Tutorials | Long Exposures with no Filters. Part 3, Back At Base
The processing for this when you get home is where the magic happens. It's pretty simple really, once you've loaded your images onto your computer and you've done your RAW processing for your frames (a good tip is to make the levels as similar as possible across all your frames) you need to get them into Photoshop (or whatever image editing software you use) as a stack - i.e. a single document with all the images in separate layers.
Note to Lightroom users
Sadly Lightroom can't handle layers (at least not without extra software ) and this technique requires your editing software to layer your exposures and set the opacity of the individual layers.
You still can use Lightroom. Select all frames on the film strip, right-click and select open with Photoshop as layers. - Thanks to "Guest" for the heads up.
That said, if you already have Photoshop then you can of course replace all mentions below of Bridge and substitute the alternative Lightroom commands.
Loading The Frames Into Photoshop
Using Adobe Bridge
I use Adobe Bridge for this coz it has an easy peasy lemon squeazy menu item to do the stacking for you.
I select all the images I want and using the menu in Adobe Bridge, I go to: -
Tools | Photoshop | Load Files into Photoshop Layers
I know for a fact, this method will preserve the EXIF information although - I did some checking, it appears to use the last file you select. I'm not sure if the order of the files will affect it. As your exposures should be the same, it shouldn't matter too much.
Alternative Loading Without Bridge
You could also load the files individually into Photoshop as you would normally then from the menus go to: -
File | Scripts | Load Files into Stack
From there you can choose the files you already have open (if you loaded them already - press the Add Open Files button) or select the ones you want by pressing the browse button.
I don't use this method so I don't know if it preserves the EXIF information.
Whichever way you choose to stack the images go make a cup of coffee, especially if you have a lot of frames and are shooting RAW, as it can take a while to load and stack your frames.
Time To Apply The Magic Fairy Dust
Once Photoshop has loaded your files into the layers it's time to do the magic.
Automatic magic fairy dust | An Image Averaging Script for Photoshop
In the introduction earlier I was talking about a sprinkle of magic fairy dust.
This dust in reality is a bit of a pain in the arse. It's lots of stacking images then setting opacities. It gets a bit technical, fiddly and repetitive. I quickly got bored of the processing involved and so I wrote a small Photoshop script which will automatically set the opacities and merge the layers for you - if you keep reading the tutorial this will hopefully make more sense.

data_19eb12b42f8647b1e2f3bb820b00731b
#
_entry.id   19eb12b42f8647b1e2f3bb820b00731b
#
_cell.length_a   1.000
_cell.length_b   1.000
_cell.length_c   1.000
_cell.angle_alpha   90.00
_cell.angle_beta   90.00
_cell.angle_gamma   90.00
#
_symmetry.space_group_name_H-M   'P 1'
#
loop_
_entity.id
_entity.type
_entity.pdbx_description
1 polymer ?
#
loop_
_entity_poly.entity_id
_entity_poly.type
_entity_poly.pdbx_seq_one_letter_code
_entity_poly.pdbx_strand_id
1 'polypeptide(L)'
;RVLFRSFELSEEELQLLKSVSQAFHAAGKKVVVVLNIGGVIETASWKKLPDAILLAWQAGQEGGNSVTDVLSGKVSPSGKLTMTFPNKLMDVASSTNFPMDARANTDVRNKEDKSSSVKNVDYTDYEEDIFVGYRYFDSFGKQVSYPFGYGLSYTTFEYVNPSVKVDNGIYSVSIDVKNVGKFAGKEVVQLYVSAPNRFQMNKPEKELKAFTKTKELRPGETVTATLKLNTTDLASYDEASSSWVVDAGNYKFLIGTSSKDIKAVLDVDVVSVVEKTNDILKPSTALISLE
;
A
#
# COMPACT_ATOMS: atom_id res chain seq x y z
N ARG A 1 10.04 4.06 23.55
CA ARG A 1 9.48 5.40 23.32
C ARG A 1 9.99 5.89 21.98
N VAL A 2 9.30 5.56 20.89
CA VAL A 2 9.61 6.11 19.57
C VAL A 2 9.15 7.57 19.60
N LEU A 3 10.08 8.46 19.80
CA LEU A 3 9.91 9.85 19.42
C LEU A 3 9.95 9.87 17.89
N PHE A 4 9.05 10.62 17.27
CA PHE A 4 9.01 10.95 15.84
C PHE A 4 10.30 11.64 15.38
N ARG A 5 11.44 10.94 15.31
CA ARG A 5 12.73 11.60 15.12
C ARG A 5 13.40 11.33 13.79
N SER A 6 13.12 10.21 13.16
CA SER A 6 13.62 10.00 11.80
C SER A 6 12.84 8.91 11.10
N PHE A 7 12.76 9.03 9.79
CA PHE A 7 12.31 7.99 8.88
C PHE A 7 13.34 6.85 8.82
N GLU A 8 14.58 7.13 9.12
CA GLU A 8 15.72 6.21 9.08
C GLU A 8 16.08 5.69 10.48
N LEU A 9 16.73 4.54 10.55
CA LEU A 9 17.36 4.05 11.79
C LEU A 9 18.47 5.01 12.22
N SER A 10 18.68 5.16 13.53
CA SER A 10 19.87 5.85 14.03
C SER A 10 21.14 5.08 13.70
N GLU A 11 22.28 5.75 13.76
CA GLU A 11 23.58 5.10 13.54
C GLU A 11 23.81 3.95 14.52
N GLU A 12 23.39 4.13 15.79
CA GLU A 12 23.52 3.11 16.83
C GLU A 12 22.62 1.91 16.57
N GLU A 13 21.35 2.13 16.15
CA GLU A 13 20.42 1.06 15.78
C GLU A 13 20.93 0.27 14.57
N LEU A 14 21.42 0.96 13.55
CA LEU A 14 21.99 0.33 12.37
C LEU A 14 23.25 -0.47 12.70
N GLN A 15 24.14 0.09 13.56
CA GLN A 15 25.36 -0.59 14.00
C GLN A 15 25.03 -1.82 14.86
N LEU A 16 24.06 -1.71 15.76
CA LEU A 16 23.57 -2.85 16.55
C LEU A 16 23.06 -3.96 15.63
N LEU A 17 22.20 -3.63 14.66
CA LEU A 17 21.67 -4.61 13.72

Anyway, there's a page with install instructions and a download link here. Once you've got the script installed you can trigger the script either from File | Scripts |Image Averaging Layers v1.0.0or via an Photoshop Action you made to run it.If you use this script then the rest of the tutorial below won't be of much use to you other than to let you know what the script is doing for you.
Photoshop CS6 Extended
If you have Photoshop CS6 Extended then you don't even need the script, you can use the inbuilt stack tools. More information here.
If you've installed the Image Averaging Photoshop script then you just need to trigger it and wait a few moments while it averages then optionally flattens the images for you.
Otherwise, read on MacDuff: -
|Layer Opacity Table|
The technique simply involves setting the opacity for each of the layers in a set order. The screen grab of the the Photoshop Layers Pallet shows 10 frames, each layer named with: -
1) A layer number (Layer 1 is ALWAYS at the bottom of your stack) I added this just for the tutorial
2) A file name (this is automatically added by Photoshop/Bridge when you use Load Files into Photoshop Layers)
3) The opacity I've set the layer too. Again, added just for the sake of the tutorial.
The magic is setting the correct opacity. Here's the formula for making the calculation: -
Where L is the number of layers below the current layer.
So in our screen shot of the Photoshop Layers Pallet we see I have selected layer 6 (counting from the bottom layer) so I will use that as an example in our formula.
- There are 5 layers below layer 6 so 5+1 = 6. Easy enough.
- Divide 1 by 6 we get 0.167
- Multiply this by 100 and we get 16.67
Photoshop can't do an opacity with a fraction of a percent so you can choose to round up or down, In this example I chose to round down to select an opacity of 16%
From everything I've read about this technique you really do have to get these opacities as close as possible. Because Photoshop can't do fractional opacities you're limited with your accuracy. As you can see from the Layer Opacity Table, some of the layers will have the same opacity - especially as the number of layers below goes up.
I believe the effect of this is to give or take undue bias of the layers with the wrong opacity - depending if it's rounded up or down. How visible this problem would be I'm not sure. I've done 20 frames using the numbers on the table and it's looked fine to me.
I've got an idea of how to correct for this by grouping layers and then setting the group opacity using the formula but replace the variable L which is supposed to be number of layers below with number of groups below.
So say we did 30 frames. Group them in to sets of 5 for example. Use the opacities for each of the 5 frames in each group using the Layer Opacity Levels table and then for each of the 6 groups, repeat the process.
However as my maths ability is so mind bogglingly poor I don't know if this would actually work mathematically speaking :)
Answers on a postcard please :)